LiCS: Looking inside the Continents from Space, co-led by the Universities of Oxford and Leeds, is using data from the Sentinel-1 constellation to measure how strain accumulates during the earthquake cycle. The project is combining satellite data with ground-based observations to map tectonic strain at high spatial resolution throughout the Alpine-Himalayan Belt and East African Rift, and using the results to inform new models of seismic hazard.
STINGS: Seismicity and Tectonics in Ninxia, Gansu, and Sha’anxi, is co-led by the Institute of Geology, China Earthquake Administration (CEA) and the University of Oxford, and is co-funded by NERC and the National Science Foundation of China. The population of this region is about 70 million, and history records at least ten M>7 earthquakes in the region that caused high death tolls, including the 1556 Huaxian earthquake which, with over 800,000 deaths, is the most deadly earthquake ever recorded. Many of the cities of the region have grown rapidly around the nuclei of much smaller cities that were destroyed by earthquakes in the past. The team, involving scientists from the CEA, the Earthquake Administrations of Ningxia, Gansu and Sha’anxi, and from the Universities of Cambridge, Durham, and Oxford, is mapping the deformation of the region using ground- and space-based techniques, to produced improved seismic hazard assessment of the region.
PAGER-O: Pan-participatory Assessment and Governance of Earthquake Risks in the Ordos area, is co-led by the China Earthquake Administration (CEA) and the Overseas Development Institute (ODI), and is co-funded by NERC and the National Science Foundation of China. The project focuses on the two fundamental gaps in earthquake-risk reduction in Mainland China: (i) that between scientific understanding of the risks and hazards, and the knowledge that communities need in order to design effective practices of governance; (ii) the gap between the top-down and bottom-up approaches to the governance of disaster risk reduction. The team involves the Institute of Geology and the China Earthquake Disaster Prevention Centre of the CEA, the Hong Kong Polytechnic University, the ODI, the Universities of Oxford and Cambridge, and GeoHazards International. We are working to bridge the two fundamental gaps in earthquake-risk reduction by building earthquake scenarios for the Ordos region based on the 2,000-year history of damaging earthquakes in China.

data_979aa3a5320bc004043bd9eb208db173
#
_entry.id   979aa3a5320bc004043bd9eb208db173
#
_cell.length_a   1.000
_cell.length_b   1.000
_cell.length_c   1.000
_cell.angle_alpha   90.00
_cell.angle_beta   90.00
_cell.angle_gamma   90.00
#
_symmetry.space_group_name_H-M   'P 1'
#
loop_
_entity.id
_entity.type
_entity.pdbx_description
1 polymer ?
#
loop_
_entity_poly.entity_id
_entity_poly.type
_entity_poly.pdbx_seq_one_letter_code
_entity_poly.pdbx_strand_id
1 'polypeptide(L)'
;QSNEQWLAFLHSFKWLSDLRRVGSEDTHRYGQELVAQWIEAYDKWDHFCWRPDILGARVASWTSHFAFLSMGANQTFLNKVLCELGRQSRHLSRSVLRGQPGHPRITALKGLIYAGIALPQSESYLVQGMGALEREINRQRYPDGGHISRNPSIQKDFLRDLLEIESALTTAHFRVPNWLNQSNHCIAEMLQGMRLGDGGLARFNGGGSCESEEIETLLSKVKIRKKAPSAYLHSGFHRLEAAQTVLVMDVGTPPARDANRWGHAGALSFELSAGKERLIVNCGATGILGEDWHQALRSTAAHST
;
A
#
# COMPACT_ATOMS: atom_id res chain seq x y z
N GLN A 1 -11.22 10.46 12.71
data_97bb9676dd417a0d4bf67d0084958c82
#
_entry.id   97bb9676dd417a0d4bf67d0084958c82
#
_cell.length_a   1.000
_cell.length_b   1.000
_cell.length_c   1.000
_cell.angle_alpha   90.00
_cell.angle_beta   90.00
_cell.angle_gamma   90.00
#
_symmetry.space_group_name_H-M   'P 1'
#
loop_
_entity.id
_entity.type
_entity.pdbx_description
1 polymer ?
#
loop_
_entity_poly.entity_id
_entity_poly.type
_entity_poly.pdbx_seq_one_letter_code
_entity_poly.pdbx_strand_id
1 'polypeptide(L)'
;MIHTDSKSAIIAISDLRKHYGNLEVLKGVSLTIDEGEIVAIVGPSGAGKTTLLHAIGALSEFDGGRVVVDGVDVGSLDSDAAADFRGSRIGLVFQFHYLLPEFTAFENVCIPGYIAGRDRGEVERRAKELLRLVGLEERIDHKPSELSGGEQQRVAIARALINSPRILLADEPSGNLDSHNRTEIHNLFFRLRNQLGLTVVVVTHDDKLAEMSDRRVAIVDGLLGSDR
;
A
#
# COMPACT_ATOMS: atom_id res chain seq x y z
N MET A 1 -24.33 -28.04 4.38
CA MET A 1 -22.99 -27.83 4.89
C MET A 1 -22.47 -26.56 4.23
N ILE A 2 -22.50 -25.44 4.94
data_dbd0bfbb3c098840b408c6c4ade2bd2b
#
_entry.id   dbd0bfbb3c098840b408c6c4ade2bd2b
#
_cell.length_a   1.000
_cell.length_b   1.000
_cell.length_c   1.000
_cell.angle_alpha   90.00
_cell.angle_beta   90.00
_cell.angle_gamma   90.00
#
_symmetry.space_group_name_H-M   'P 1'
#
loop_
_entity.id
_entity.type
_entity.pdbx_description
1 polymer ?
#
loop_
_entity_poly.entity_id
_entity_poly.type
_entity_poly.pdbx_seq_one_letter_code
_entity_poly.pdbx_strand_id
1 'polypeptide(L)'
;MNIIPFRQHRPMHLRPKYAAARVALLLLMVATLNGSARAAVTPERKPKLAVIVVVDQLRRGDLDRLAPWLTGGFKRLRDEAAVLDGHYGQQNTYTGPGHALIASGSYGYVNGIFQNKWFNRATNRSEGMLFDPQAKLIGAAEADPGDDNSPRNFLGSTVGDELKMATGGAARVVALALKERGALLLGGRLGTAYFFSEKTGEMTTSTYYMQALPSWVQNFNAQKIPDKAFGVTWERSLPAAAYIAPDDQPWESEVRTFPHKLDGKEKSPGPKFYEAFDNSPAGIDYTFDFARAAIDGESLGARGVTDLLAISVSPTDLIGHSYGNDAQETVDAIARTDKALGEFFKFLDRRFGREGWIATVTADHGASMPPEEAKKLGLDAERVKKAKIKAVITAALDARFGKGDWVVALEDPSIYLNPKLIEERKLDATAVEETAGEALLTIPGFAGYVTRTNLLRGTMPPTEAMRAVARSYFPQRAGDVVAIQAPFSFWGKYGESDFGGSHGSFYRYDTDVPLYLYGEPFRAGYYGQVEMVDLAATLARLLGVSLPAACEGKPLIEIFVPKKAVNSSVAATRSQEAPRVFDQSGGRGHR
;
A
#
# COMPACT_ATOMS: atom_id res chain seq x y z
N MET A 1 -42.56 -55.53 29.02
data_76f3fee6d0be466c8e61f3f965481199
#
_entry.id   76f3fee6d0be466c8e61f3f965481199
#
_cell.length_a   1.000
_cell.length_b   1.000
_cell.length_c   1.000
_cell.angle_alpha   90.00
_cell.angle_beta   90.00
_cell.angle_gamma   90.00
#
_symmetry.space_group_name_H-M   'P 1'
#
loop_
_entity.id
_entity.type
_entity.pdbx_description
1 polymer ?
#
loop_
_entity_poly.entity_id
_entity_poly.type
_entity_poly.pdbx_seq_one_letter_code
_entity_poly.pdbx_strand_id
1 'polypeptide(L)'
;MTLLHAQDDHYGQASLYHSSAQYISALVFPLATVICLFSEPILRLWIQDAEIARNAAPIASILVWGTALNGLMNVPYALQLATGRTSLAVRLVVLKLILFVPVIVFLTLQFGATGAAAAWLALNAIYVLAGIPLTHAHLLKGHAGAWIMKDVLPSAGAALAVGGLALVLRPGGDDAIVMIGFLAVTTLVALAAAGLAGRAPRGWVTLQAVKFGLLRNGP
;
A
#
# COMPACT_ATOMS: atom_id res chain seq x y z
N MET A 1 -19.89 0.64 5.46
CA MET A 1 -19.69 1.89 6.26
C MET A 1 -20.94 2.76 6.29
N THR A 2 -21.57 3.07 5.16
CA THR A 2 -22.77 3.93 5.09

COMET+: The Centre for Observation and Modelling of Earthquakes, Volcanoes and Tectonics is a NERC Centre of Excellence that uses satellite measurements alongside ground-based observations and geophysical models to study earthquakes and volcanoes, and help understand the hazards they pose. It is led by the University of Leeds and contains researchers from the British Geological Survey and the Universities of Bristol, Cambridge, Durham, Liverpool, Newcastle, Oxford, Reading, and UCL.
STREVA: Strengthening Resilience in Volcanic Areas, is aiming to develop and apply a practical and adaptable volcanic risk assessment framework. The results will be used to develop plans to reduce the negative consequences of volcanic activity on people and assets. Led by the University of East Anglia, the project brings together researchers from universities and research institutes from across the UK with areas affected directly by volcanic activity. STREVA is the sister-project to Earthquakes Without Frontiers under the joint NERC-ESRC Increasing Resilience to Natural Hazards program.
CEDRRiC: Community-based Disaster Risk Reduction in China, Earthquakes are a major threat to lives, livelihoods, and economic development in China. Of the 2-2.5 million deaths in earthquakes worldwide since 1900, at least 650,000 have occurred in China. Chinese earthquakes have caused three of the ten highest death tolls in earthquakes since 1900 and have led to estimated losses of $678 billion (in 2012 USD). Local communities play a critical role in earthquake preparation and planning, particularly in remote or mountainous areas like northwestern China. While DRR planning in China has traditionally followed a very centralised approach, there is growing recognition of the importance of community-based disaster risk reduction (CBDRR) efforts. Most notably, the Ministry of Civil Affairs (MoCA) has embarked on a major programme to establish a network of thousands of ‘demonstration communities’ that have met minimum requirements for local-scale disaster preparedness. The CEDRRiC project is specifically aimed at supporting and enhancing the MoCA programme to ensure that it draws on broad scientific knowledge of the hazard, including secondary earthquake hazards such as landslides. Working directly with the National Disaster Reduction Center of China, which oversees the demonstration community programme, our project is also exploring the factors that make communities more or less willing to engage in CBDRR, so that the programme can best reflect the broad diversity of communities that are exposed to earthquakes.